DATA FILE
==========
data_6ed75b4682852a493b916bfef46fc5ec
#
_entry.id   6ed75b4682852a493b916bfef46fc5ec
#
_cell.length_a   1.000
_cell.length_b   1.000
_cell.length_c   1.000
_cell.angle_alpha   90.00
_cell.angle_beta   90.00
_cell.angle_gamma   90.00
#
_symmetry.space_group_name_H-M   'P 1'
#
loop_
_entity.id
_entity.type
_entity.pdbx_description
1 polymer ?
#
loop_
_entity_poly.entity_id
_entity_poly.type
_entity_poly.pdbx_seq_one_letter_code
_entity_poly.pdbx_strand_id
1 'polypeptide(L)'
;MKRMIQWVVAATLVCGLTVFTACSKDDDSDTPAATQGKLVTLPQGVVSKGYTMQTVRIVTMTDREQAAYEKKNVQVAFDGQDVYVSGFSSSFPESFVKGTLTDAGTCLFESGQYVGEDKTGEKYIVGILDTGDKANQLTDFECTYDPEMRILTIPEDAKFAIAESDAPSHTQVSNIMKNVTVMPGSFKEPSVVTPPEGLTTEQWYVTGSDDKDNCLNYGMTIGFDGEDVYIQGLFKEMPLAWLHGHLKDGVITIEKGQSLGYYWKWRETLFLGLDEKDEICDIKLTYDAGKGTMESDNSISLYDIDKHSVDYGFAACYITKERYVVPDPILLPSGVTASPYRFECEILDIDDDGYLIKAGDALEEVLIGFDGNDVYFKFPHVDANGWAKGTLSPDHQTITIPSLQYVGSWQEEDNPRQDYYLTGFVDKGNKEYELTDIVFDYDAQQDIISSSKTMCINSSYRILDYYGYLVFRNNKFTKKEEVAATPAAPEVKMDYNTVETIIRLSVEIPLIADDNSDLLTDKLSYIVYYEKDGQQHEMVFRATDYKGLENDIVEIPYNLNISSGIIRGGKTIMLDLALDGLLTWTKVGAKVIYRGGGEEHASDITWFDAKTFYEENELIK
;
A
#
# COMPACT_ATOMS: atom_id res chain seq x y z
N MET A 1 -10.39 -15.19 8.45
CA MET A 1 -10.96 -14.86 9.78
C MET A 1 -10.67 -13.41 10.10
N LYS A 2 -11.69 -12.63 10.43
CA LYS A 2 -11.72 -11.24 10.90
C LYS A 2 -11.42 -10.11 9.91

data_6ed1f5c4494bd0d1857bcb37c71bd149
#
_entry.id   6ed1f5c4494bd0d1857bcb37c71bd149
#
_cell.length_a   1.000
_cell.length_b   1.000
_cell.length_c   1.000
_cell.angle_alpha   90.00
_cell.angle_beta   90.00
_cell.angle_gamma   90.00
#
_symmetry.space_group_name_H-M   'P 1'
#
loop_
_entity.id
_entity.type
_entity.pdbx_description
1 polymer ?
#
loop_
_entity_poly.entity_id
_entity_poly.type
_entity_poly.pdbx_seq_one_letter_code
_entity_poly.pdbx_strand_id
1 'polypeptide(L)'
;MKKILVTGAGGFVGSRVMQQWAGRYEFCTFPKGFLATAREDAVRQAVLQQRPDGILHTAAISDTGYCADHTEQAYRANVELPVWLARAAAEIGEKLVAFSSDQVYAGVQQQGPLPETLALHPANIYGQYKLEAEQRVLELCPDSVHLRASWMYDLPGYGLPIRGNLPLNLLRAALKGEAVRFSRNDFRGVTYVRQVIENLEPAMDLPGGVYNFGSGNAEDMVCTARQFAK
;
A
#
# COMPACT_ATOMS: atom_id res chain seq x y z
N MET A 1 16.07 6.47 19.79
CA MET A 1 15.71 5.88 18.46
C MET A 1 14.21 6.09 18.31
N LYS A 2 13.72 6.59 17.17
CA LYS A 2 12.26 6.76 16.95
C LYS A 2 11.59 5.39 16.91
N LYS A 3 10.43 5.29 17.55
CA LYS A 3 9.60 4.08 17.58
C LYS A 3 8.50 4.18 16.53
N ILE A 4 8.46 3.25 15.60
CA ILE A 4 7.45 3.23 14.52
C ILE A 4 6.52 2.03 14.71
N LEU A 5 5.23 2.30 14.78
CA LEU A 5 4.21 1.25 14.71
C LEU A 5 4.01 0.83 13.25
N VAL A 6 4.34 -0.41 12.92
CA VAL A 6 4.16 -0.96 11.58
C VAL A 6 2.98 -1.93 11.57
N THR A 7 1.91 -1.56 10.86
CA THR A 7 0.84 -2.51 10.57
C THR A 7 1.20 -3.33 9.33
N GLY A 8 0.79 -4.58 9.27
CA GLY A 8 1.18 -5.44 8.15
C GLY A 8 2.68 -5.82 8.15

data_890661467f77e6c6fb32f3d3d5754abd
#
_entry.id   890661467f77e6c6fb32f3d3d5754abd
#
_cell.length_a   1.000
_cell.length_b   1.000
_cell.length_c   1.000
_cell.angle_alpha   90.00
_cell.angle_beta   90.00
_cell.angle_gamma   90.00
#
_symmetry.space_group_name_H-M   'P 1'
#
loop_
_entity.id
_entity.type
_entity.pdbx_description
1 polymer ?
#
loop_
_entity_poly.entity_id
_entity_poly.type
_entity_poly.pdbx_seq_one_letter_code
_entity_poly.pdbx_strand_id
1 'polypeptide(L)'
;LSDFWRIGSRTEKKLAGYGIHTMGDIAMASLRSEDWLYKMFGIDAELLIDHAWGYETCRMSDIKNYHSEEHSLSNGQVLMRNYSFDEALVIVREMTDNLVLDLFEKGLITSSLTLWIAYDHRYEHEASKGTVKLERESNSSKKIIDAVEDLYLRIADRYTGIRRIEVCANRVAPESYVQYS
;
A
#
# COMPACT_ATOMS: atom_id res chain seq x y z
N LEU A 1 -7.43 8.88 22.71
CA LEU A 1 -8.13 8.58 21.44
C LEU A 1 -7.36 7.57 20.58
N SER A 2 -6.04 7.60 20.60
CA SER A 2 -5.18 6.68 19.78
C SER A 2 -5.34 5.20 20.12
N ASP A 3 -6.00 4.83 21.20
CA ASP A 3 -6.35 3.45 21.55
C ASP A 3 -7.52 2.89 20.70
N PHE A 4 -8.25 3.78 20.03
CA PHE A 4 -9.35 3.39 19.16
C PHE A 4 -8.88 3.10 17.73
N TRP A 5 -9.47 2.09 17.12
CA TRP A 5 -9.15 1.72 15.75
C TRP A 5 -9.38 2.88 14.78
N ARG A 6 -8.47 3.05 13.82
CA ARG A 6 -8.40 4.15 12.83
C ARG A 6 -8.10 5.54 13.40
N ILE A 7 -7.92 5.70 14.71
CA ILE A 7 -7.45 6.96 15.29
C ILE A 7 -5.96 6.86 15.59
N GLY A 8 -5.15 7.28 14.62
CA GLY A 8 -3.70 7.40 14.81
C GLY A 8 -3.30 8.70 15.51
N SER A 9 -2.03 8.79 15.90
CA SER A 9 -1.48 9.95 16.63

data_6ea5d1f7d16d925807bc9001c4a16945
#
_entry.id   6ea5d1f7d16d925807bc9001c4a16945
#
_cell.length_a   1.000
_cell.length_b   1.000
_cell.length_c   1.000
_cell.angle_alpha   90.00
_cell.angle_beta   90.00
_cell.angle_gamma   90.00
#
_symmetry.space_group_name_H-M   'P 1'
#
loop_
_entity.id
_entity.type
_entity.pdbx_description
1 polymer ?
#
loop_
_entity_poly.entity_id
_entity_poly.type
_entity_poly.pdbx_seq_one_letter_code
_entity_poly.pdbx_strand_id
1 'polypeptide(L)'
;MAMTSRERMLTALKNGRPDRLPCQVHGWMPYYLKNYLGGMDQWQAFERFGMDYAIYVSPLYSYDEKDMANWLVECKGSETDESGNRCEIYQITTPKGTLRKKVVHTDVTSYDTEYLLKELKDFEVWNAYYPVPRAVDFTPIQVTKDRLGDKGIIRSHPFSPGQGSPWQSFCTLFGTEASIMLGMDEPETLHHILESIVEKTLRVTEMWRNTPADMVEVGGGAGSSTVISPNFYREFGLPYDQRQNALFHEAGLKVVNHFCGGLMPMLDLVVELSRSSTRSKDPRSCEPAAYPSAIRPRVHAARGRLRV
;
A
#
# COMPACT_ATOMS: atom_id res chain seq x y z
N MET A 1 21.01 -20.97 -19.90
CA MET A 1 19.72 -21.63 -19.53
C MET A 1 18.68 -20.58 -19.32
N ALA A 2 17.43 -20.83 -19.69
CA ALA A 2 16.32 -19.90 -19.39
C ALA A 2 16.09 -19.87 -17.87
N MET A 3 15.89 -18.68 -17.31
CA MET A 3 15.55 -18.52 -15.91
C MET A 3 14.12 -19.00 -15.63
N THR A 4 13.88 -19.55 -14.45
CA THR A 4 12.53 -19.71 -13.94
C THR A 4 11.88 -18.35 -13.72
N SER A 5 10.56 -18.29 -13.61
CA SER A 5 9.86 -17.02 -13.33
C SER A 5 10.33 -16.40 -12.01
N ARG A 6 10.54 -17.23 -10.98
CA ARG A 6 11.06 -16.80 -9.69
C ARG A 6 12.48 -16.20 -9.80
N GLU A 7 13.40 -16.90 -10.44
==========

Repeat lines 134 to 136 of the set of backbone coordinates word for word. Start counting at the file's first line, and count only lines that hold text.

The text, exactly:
CA TRP A 5 -9.15 1.72 15.75
C TRP A 5 -9.38 2.88 14.78
N ARG A 6 -8.47 3.05 13.82